Just hours after homegrown pro-LGBTQ movement Pink Dot SG had announced its line-up of Ambassadors for its 11th edition this year on Thu (16 May), singer-actor Tosh Zhang came under fire for a string of homophobic tweets he had posted from 2010 to 2013.

Netizen Sarah Yip pointed out the matter in a Facebook post on Thu after recalling “seeing posts of his over the years that formed a really bad impression of him” in her mind, and had taken screenshots of several tweets on Mr Zhang’s account containing homophobic statements, primarily directed against butch – or typically “masculine”-presenting – lesbians:

Source (screenshots): Sarah Yip/Facebook

Mr Zhang has apologised via a Facebook comment on Ms Yip’s post, stating that he will bear “full responsibility” for his “extremely insensitive tweets”, which he said were made before he rose to fame as an actor, and back when he was “deeply ignorant to the discrimination, pain and struggles that LGBTQ people face every day”:

He has also taken to Instagram to address the matter, stating that he is supporting the Pink Dot movement as an Ambassador this year “because as a straight Chinese male in Singapore who is of the privileged majority, I wanna do my part & fight against discrimination & stand up for equality for ALL Singaporeans, no matter your race, religion, class, sexual orientation or gender identity”:

View this post on Instagram

I’m one of the #PinkDot11 ambassadors this year & I’m supporting the movement because as a straight Chinese male in Singapore who is of the privileged majority, I wanna do my part & fight against discrimination & stand up for equality for ALL Singaporeans, no matter your race, religion, class, sexual orientation or gender identity. Years ago I used to be ignorant to the pain, struggles & discrimination that our LGBTQ brothers & sisters face everyday. I recall when I was much younger, saying insensitive things about LGBTQ people without giving it much thought or considering how my words would hurt people. Looking back now I feel awful & disgusted that I spoke that way. It had never occured to me back then to try & understand what life was like for them as I had never experienced discrimination in SG as a straight Chinese male and I was oblivious to the unspoken privileges I enjoyed that our minorities don’t. Over the years as I matured, expanded my circle & connected with people from various walks of life all over the globe, my views evolved & changed. I learnt to treat & respect people as HUMAN before anything else and to measure a person by the content of their character and how they treat others, rather than their race, religion, class, sexual orientation or gender identity. There are people close to me who have inspired or made an impact on me both personally & professionally, who are from the LGBTQ community. They are people I hold dear and it’s saddening to know they face discrimination & stigma from society simply for being who they are. They are our fellow Singaporeans but they’re not accorded the same rights as everyone else. They’re hardly represented in mainstream media. They’re unable to get married to the love of their lives. We’ve an outdated law like 377A which criminalises gay men & though the law is not enforced, the fact that it still exists in a first-world nation like ours, is IMO utterly wrong. The only thing that’s truly constant is change and I believe positive change we can & will achieve, together as ONE people! #LiveAndLetLive #LoveAndLetLove #AgainstDiscrimination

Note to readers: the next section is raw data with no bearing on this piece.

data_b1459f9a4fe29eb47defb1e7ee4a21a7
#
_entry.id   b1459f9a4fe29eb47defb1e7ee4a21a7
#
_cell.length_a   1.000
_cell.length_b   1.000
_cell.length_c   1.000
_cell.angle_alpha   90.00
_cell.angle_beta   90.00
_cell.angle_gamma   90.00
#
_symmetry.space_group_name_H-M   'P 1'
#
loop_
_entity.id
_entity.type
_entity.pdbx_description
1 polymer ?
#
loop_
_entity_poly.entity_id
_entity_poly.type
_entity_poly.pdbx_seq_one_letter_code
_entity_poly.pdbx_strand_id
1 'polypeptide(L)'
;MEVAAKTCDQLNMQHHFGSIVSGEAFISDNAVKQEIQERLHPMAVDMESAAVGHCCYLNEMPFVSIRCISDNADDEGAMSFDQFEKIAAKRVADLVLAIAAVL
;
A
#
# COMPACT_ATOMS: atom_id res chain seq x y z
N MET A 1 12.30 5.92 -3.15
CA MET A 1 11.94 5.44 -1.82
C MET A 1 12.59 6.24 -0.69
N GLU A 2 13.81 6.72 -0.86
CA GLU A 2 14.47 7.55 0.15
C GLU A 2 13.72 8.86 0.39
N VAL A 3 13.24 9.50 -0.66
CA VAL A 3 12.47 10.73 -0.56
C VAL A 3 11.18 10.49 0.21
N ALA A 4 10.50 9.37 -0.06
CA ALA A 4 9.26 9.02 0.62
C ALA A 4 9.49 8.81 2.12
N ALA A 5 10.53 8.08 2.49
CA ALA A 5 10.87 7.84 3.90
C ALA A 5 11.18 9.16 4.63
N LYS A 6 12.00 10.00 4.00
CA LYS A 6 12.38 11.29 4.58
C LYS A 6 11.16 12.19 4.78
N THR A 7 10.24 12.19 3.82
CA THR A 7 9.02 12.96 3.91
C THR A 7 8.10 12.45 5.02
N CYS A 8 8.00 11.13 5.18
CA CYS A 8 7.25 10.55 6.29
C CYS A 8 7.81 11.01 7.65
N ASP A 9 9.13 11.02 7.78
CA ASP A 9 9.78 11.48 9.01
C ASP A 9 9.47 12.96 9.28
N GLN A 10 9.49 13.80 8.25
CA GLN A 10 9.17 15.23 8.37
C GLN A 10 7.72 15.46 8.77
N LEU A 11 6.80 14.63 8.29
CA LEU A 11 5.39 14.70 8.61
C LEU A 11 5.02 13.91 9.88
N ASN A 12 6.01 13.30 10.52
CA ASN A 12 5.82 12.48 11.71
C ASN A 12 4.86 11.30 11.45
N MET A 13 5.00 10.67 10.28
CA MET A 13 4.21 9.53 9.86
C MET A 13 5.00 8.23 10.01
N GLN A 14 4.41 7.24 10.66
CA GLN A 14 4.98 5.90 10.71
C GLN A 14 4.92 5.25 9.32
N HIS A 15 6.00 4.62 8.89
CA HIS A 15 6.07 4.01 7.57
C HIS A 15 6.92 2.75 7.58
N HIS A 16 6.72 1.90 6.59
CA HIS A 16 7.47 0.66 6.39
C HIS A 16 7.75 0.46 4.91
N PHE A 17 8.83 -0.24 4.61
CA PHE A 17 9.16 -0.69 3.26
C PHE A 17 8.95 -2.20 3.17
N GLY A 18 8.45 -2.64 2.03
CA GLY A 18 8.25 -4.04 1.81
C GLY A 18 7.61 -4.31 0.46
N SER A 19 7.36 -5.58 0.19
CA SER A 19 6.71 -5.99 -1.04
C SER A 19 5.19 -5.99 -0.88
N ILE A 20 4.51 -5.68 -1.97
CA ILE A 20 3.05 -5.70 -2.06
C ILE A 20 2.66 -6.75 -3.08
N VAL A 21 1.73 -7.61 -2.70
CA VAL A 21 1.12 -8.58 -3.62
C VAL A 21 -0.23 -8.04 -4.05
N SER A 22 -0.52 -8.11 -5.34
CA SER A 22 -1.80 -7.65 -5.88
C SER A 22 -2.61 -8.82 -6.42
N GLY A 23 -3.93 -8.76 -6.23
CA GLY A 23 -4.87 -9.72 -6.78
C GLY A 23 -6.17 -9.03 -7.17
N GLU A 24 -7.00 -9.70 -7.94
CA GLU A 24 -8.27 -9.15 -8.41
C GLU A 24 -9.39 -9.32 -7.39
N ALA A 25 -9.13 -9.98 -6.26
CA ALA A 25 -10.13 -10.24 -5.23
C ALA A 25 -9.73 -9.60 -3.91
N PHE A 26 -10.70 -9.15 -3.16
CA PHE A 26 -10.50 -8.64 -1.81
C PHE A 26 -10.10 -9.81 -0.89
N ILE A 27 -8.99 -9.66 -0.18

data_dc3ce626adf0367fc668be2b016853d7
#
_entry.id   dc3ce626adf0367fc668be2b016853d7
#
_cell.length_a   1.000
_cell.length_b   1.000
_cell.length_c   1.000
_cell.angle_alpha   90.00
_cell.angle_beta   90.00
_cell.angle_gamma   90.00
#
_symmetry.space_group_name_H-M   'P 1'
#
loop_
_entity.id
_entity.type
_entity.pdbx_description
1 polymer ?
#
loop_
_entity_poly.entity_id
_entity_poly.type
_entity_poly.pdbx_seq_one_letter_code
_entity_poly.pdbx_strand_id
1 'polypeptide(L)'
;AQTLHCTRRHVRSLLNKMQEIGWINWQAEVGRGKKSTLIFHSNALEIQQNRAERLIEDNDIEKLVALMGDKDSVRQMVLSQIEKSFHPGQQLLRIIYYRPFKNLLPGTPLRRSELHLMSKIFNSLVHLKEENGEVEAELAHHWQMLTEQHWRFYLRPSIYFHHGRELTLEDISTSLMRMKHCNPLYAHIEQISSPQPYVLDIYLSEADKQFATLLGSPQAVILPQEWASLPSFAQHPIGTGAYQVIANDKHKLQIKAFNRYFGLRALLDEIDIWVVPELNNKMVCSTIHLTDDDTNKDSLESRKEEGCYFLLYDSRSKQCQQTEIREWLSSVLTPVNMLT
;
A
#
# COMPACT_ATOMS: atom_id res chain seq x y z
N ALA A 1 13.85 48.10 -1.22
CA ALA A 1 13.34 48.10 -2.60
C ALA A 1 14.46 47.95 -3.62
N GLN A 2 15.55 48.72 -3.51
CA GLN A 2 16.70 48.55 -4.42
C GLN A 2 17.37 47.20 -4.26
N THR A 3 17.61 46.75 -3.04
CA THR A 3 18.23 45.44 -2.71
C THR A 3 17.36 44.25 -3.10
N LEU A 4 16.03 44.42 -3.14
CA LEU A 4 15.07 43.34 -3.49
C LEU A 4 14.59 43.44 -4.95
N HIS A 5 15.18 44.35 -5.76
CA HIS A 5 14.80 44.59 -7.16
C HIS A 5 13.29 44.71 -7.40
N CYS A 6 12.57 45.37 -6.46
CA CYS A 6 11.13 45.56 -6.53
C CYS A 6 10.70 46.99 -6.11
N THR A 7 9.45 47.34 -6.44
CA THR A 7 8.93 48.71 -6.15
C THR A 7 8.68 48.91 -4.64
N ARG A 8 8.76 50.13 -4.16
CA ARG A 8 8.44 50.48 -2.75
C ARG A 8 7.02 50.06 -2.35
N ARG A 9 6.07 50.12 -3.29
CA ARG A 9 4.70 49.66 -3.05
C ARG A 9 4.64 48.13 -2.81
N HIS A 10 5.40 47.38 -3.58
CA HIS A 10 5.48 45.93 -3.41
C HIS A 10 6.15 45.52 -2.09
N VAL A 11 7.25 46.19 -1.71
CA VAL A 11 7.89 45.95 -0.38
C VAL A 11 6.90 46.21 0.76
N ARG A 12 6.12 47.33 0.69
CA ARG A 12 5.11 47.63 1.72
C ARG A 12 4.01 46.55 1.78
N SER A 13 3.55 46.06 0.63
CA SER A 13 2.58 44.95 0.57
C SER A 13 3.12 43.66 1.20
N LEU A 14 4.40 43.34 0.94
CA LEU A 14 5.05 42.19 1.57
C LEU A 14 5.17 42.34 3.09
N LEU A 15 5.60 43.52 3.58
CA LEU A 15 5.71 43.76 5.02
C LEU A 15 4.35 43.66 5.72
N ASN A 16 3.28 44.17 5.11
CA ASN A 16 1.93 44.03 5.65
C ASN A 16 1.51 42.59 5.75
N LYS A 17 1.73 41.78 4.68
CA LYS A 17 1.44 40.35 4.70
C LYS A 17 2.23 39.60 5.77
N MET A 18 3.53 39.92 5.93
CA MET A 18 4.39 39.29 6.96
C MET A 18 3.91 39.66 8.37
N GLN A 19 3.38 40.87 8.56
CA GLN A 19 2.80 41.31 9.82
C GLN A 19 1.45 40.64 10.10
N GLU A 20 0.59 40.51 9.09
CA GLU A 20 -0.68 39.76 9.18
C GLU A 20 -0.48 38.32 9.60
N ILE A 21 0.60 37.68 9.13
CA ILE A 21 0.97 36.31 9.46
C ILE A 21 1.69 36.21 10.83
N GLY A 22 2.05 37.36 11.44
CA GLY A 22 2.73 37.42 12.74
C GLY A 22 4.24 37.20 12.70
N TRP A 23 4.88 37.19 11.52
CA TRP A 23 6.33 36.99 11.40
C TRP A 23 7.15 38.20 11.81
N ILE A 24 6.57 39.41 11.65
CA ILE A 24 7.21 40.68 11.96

A post shared by Tosh Zhang 张智扬 🦁🇸🇬 (@toshrock) on

Pink Dot SG, in its statement yesterday (16 May), said that while it has found the tweets to be “deeply distressing”, given that “the hurt and harm that such language can cause is all too familiar to us”, it acknowledged that Mr Zhang has apologised regarding the offending tweets, and that it will discuss “further actions” with Mr Zhang until further notice, as the incident may serve as “a possible opportunity for genuine dialogue” in tandem with the movement’s theme against discrimination this year:

It was also found that Mr Zhang’s apparent shift from homophobia to that of a straight ally for LGBTQ persons had taken place long before Pink Dot SG had chosen him as one of the Ambassadors for the movement this year, as seen in a Pink Dot SG Facebook post from 2017 below:

Netizens divided on the exposé regarding Mr Zhang’s past tweets

Many netizens came out in support of Mr Zhang, with many of them suggesting that the tweets reflect his learning curve, and that his experience with perpetuating homophobia in the past could be a starting point for discussions on the need to fight discrimination against LGBTQ persons in Singapore in the present:

However, several netizens were sceptical of Mr Zhang’s reformed image, suggesting that he might have acted disingenuously by not speaking about the tweets and apologising for them before he took up the role of Pink Dot’s Ambassador:

One commenter in particular highlighted, on a more general level, the fact that straight allies instead of prominent LGBTQ individuals were chosen to front the Pink Dot movement this year as Ambassadors, stating that the movement should focus on celebrating members of the community instead of placing the spotlight on allies such as Mr Zhang: